Dolores Malaspina Named the 2023 Outstanding Clinical / Community Research Awardee
Dr. Dolores Malaspina is Professor of Psychiatry, Neuroscience and Genetic and Genomic Sciences at the Icahn School of Medicine at Mount Sinai in New York where she directs the system wide Psychosis Program. She trained in psychiatry and launched her career at Columbia University and New York State Psychiatric Institute, becoming the director of Clinical Neurobiology and launching the “Schizophrenia Research Unit” (SRU) and high-risk programs. She subsequently became the Chairman and the Anita and Joseph Steckler Professor of Psychiatry at New York University and the Bellevue Hospital Center also directing the multidisciplinary “Institute for Social and Psychiatric Initiatives” (InSPIRES) to study the heterogeneous underpinnings of psychosis and train beginning investigators. Dr. Malaspina holds degrees in environmental biology (Boston U), zoology (Rutgers U) and epidemiology (Columbia U), in addition to medicine (New Jersey Medical School) which together established the framework for her translational studies across populations, patients and healthy subjects. She first proposed and demonstrated large effects of advancing paternal age on the risk for schizophrenia, explaining the substantial impact of rare gene variants in its genetic architecture. Current work on the gut-brain-axis links hippocampal inflammation to peripheral autonomic neuropathy. A focus on community exposures, trauma and life course adversity is central to her perspectives and she also serves at the Vice Chair for Diversity, Equity and Inclusion for the Mount Sinai Department of Psychiatry.
A Message from Dolores Malaspina, 2023 Outstanding Clinical / Community Research Awardee
I am so honored and delighted to receive this award from my peers. My career was inspired by the courage and struggles of my sister Eileen, who suffered from a severe psychotic illness, and I have worked continually to impact the lives of people with schizophrenia through research and clinical care. Building on the family- sporadic distinction, I proposed paternal age and also prenatal adversity as seeds of psychosis, identifying hippocampal inflammation as a forme furste of systemic inflammation. My scientific journey is enriched by my colleagues, so many of whom are in this organization, dear mentees and fellow travelers, particularly Cheryl Corcoran who nominated me for this award, and the persons with severe mental illness I have had the privilege to know and provide clinical care.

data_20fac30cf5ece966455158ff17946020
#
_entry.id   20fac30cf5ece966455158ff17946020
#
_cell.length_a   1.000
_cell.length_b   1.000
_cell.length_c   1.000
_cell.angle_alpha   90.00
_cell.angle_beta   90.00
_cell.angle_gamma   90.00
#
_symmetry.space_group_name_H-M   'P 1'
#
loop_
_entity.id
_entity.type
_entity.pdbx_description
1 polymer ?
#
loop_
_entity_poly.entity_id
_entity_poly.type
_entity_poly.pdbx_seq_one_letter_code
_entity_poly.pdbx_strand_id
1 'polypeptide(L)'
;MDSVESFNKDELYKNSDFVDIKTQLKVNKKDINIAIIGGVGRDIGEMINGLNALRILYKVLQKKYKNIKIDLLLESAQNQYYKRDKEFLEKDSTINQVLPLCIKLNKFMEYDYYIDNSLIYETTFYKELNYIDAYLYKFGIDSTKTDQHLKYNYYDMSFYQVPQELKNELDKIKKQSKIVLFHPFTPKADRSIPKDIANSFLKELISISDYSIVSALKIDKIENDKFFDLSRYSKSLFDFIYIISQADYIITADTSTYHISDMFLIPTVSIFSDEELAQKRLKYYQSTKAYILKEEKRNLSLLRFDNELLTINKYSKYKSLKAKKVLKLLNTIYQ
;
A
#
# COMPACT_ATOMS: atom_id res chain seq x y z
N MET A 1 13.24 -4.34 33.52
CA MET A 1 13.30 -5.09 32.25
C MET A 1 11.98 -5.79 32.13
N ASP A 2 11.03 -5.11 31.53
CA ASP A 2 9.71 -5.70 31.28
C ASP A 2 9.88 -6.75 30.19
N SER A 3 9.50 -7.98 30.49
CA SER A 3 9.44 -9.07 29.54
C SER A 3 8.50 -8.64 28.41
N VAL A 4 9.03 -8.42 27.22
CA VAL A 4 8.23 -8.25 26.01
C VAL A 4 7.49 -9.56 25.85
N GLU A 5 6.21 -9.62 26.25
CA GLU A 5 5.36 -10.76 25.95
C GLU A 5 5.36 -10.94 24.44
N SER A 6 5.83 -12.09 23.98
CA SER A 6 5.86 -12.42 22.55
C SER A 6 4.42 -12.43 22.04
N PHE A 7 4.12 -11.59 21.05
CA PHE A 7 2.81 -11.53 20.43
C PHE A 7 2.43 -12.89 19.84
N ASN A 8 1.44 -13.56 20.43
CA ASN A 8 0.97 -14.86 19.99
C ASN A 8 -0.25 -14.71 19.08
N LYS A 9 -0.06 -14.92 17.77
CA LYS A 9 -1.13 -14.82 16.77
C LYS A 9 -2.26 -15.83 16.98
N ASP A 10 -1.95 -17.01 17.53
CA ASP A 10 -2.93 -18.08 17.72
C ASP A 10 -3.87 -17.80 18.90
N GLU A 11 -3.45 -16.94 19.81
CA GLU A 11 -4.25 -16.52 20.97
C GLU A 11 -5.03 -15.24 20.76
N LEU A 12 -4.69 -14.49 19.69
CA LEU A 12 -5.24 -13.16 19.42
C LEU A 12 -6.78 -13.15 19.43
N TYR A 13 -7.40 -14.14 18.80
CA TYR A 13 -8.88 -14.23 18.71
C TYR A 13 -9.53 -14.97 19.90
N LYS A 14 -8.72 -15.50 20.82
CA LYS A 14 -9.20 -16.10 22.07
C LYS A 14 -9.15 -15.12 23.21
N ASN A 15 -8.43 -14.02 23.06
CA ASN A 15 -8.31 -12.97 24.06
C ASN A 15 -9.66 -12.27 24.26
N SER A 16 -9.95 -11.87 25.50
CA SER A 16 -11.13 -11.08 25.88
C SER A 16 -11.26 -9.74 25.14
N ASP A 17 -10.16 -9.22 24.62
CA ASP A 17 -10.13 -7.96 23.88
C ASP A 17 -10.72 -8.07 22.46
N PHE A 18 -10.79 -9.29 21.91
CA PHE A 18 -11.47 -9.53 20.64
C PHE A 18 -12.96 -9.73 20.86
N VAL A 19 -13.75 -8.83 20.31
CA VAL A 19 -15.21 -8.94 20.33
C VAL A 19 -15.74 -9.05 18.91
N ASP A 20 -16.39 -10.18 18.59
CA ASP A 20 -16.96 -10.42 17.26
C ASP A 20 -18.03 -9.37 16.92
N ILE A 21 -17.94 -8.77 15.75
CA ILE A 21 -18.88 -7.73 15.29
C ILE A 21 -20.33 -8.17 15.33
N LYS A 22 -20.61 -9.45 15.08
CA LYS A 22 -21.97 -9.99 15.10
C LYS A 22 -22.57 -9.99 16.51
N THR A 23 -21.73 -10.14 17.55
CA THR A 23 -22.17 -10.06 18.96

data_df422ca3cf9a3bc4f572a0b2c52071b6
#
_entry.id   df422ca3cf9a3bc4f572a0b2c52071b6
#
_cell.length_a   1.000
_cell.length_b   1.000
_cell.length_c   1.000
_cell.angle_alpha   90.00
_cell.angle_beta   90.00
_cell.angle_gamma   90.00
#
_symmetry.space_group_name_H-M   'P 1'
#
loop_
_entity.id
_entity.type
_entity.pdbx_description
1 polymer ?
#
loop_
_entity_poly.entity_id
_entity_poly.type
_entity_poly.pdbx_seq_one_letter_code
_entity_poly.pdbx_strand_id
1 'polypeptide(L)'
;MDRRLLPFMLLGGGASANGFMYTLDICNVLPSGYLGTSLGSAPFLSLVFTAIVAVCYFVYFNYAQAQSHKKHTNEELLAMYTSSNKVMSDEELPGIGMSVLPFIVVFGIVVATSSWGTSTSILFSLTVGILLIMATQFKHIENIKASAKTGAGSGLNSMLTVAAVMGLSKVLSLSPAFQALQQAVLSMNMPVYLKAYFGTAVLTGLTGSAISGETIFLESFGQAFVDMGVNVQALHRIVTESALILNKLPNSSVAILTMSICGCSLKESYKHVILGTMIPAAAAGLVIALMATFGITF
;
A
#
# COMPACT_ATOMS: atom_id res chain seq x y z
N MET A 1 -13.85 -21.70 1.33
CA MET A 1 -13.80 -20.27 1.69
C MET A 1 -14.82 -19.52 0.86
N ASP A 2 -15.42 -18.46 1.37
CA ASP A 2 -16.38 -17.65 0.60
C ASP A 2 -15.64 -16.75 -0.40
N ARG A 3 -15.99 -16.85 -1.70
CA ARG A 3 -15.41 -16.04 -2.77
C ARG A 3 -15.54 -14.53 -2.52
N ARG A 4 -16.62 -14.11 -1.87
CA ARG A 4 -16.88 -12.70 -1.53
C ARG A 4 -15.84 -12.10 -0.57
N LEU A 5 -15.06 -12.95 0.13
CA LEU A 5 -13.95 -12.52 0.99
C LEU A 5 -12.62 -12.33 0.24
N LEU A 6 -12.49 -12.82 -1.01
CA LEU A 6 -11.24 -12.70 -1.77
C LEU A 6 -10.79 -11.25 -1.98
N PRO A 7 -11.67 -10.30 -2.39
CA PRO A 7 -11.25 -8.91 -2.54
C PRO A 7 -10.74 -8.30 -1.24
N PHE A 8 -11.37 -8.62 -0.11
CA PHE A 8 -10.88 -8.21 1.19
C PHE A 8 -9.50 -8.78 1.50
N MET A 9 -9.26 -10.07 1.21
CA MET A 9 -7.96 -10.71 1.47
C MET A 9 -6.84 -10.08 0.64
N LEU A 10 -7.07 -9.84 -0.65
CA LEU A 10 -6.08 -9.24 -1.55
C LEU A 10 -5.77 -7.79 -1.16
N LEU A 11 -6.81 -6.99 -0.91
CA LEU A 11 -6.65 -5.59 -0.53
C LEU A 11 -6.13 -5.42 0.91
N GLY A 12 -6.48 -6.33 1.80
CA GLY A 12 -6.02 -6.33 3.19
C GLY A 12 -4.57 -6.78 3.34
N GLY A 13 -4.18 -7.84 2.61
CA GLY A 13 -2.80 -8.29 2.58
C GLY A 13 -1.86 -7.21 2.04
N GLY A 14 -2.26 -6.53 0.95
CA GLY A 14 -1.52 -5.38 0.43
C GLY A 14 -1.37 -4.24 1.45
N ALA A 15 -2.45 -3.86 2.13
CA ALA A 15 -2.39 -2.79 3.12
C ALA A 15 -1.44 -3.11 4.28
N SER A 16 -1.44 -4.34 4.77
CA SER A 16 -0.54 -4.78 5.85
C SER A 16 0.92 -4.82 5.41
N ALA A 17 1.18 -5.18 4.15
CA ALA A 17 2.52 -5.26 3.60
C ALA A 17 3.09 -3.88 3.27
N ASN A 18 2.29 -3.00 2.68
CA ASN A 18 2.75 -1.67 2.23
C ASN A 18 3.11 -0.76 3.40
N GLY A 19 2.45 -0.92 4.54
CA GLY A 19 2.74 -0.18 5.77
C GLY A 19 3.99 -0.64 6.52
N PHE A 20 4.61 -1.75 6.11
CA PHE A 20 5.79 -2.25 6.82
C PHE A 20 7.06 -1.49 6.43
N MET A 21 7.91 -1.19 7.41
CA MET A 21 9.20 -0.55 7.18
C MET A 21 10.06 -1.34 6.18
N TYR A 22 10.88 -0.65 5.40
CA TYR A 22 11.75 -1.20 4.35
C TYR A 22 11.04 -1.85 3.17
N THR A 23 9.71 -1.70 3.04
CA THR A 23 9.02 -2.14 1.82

A Message from Cheryl Corcoran
Dr. Dolores Malaspina’s contribution to schizophrenia research has been groundbreaking. She was among the first to show that hippocampal activity is increased at rest, advanced paternal age is a risk factor, olfactory impairment is core to social deficits, stress exposure and social determinants are modifiable causal factors, and the rest of the body matters too, including the gut and interoception. Her enthusiasm and joy are contagious, and she models what it means to be both a successful physician-scientist and loving sibling/child/parent/friend. She is also a superb clinician and community advocate. I cannot think of anyone more deserving of this award than my mentor, collaborator and friend, Dr. Dolores Malaspina.
A Message from Kim Do, SIRS Awards Committee Chair
I sincerely pay tribute to Dr Dolores Malaspina’ track record, which we are very pleased to honor with the SIRS Outstanding Clinical/Community Research Award. Her exceptional career includes manifold impressive achievements, which have been instrumental in advancing schizophrenia research. She has also been a scientific and personal role model for a great number of mentees, with a particular focus on issues linked to diversity and inclusion. Many young researchers and clinicians have gone on to lead their own successful careers thanks to her enthusiastic and generous commitment.
Dr Malaspina has been a pioneer in manifold ways: she was among the first to show that a) hippocampal perfusion is increased in schizophrenia, predicting psychosis risk and hippocampal volume reduction; b) there is a robust association between advanced paternal age and schizophrenia risk; c) olfactory impairment is core to social deficits and negative symptoms of schizophrenia, predictive of onset in at-risk youth. Her current study on the gut-brain axis and abnormal interoception in schizophrenia is again another paradigm shift.
Dr Malaspina has explored numerous innovative hypotheses in translational research as well as patient care, which have greatly benefitted her peers as well as people suffering from psychosis. Her skills and perseverance have allowed her to overcome many challenges, and her accomplishments have been widely acknowledged. We thank Dr Malaspina for her most valued contributions to our field.